11. Thanks for drawing my attention to that. I've always wondered how politicians manage to stay so on-message and some even more so than others. Yvette Copper always sound like an automaton - now I know why. She doesn't even seem capable of giving her responses an individual slant or her voice some kind of varied expression; it's just a near monotone drone, drone, drone - or nag, even. I'd feel sorry for her other half if it wasn't Ed Balls! As it is, they fully deserve each other.
  12. Apart from any other wooliness, it seems to me that the article fails on its assumption of the rise and rise of individuals, cultures and nations without making any reference to recidivism and the decline and fall of civilisations, nations and empires. The path from primitivism to civilisation is not quite such a predictable trajectory as the author claims, imo.
  13. Constitutionally the Queen has the power to dissolve parliament. However, by convention she only exercises this power on the advice of her ministers. But that doesn't mean that she COULDN'T dissolve parliament APART from the advice of her ministers. But I think things would have to be pretty bad for HM to exercise that power.
  14. With a new mandate David Cameron could afford to take the axe to public spending. In any event, think of all the unnecessary spending that could be cut without affecting services; all those quangos and special consultants for a start.
  15. Strange, isn't it, but Sentamu has done more to preserve our Christian heritage than Canterbury. In any event, no-one can understand what the hec Canterbury is going on about! I've never encountered a more verbose, convoluted and ultimately empty form of expression than is exhibited by Canterbury.
  16. Oh dear, oh dear! Are you going to apply to be taken into care on the grounds of child abuse?!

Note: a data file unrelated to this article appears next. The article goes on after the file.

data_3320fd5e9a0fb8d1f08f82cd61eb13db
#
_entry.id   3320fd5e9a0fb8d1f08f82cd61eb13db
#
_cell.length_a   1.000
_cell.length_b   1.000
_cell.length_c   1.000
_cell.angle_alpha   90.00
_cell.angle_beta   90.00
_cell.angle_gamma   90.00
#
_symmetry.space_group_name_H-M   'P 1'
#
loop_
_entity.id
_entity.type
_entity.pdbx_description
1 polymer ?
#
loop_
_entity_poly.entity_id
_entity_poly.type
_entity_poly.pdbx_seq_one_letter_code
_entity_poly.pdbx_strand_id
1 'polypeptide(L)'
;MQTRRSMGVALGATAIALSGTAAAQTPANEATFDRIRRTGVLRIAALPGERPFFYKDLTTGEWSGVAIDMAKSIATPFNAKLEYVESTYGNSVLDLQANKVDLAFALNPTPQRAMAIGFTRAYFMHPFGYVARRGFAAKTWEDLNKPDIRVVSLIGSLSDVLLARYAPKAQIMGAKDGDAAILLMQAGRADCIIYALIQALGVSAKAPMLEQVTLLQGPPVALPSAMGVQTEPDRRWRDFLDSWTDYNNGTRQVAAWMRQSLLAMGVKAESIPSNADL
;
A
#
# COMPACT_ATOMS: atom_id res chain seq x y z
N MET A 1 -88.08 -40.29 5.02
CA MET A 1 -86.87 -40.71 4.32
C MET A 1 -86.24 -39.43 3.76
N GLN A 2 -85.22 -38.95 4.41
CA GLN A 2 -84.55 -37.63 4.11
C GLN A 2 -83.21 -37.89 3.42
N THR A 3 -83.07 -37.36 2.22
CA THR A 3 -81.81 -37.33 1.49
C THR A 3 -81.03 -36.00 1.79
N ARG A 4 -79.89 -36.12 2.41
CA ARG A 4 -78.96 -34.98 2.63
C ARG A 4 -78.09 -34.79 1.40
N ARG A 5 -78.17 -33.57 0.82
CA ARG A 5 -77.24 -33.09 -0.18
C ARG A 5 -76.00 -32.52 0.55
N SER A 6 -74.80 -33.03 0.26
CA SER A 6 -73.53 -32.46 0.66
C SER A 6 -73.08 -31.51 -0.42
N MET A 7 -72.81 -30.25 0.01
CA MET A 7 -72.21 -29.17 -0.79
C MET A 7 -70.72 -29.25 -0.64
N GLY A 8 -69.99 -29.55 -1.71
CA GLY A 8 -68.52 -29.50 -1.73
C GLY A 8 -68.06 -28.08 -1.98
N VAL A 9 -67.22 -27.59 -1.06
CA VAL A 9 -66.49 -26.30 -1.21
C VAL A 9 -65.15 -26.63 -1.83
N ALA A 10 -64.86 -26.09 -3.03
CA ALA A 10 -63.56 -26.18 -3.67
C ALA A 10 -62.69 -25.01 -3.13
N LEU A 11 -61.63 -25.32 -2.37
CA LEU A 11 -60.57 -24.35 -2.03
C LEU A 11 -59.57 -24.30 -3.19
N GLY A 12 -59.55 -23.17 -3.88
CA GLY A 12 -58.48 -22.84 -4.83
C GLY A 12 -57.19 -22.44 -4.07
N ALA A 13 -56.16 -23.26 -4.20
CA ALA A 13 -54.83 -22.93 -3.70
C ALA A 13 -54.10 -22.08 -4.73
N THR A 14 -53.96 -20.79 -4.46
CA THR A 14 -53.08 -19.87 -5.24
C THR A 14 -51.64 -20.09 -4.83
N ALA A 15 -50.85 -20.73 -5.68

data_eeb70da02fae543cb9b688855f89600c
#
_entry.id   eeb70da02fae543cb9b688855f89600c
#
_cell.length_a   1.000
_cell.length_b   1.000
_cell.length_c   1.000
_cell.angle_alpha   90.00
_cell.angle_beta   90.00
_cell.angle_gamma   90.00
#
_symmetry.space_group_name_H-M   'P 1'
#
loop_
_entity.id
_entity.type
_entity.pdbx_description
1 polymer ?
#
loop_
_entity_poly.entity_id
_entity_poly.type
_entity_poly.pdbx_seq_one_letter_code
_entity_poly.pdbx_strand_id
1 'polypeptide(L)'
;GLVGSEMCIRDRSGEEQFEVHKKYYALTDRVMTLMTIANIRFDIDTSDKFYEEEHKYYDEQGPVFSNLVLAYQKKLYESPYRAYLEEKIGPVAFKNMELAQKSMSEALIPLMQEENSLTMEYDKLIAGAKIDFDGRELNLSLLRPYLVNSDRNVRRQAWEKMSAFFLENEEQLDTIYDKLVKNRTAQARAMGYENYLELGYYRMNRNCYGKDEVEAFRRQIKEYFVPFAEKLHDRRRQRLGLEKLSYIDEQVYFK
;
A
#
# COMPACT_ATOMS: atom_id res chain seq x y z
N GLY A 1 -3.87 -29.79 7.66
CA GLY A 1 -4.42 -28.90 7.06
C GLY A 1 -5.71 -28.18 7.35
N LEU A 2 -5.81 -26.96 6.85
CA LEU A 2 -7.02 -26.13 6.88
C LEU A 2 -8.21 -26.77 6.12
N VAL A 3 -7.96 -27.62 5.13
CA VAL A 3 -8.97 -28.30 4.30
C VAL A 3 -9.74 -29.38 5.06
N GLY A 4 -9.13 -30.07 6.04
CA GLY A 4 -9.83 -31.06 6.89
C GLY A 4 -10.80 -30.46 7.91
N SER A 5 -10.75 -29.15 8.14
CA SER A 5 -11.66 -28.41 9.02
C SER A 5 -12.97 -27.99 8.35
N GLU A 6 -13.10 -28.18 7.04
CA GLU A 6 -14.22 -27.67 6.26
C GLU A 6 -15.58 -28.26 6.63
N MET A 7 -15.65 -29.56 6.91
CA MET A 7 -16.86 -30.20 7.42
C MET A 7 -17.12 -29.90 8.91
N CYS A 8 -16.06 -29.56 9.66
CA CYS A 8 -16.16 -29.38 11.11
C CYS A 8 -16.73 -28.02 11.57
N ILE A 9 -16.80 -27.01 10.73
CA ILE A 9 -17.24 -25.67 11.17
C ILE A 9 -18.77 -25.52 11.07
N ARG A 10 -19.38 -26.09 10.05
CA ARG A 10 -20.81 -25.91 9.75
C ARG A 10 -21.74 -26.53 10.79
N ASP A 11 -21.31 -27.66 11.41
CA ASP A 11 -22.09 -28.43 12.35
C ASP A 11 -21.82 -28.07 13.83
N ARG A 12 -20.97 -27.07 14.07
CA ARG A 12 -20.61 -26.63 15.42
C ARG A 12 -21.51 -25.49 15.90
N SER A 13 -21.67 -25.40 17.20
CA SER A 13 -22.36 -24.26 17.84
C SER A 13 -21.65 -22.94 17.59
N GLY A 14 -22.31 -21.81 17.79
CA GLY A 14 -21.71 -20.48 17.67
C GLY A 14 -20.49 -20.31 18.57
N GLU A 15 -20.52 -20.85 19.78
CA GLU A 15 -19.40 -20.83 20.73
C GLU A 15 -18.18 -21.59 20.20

17. This is where you and I part company. I personally know some wonderful Nigerians and their children who would put to shame some indigenous English families. Tbh, I'd prefer to have a few million of their type in the country than some of our indigenous feral kids and their parents. But maybe that's because the Nigerian families I know are Christian and adhere to the principles of a Christian British culture and would not dream of imposing on Britain the corrupt political culture that is extant in Nigeria and from which they sought refuge.
  18. BNP debate and other tangential issues aside. I have just been to vote with my 18 yr old first-time voter son. I have always been somewhat suspicious of the ticking off of addreses and the associated ballot-paper with counterfoil. So, when I was offered my ballot-paper I handed it to my son. I was told that that was my particular ballot-paper. When I suggested that since ballots were secret it didn't matter which ballot paper I or my son completed, I was told that they would prefer it if I filled in the one designated to me. Needless to say I objected and when my son was proffered his ba
  19. Are you a product of NuLab education because you seem as incapable of reading as any educated under NuLab? I have maintained from the outset that I do not support the BNP albeit for different reaons than others' non-support of the BNP.
  20. Don't be so silly! How old are you? I'd expect a more intelligent response from my thirteen year old. It has absolutely nothing to do with insecurity and everything to do with (amongts other things) an encroaching attitude backed up by law that now makes it impossible for a Christian to faithfully maintain his beliefs which are that Jesus is THE truth (i.e the ONLY truth and no man comes to the Father (God) EXCEPT through Jesus) since to make such a proclamation of faith is now considered incitement to religious hatred. This has nothing to do with insecurity and everything to do with loss
  21. Yes, my culture is in the process of being destroyed and no, I do not read the Daily Mail.
  22. Interesting pov. It is true that we have not become the most sought after destination for asylum seekers apart from the blood shed by our ancestors. Consider the loss of life in WW1 and WW2 - a personal sacrifice on the part of every individual to preserve our British freedoms, hard won over centuries of blood and tears. And, as you say, it is also worthy of debate whether those who seek asylum would not be doing a better job shedding their blood for their own country, as did our forebears, so as to secure a better place for their descendants.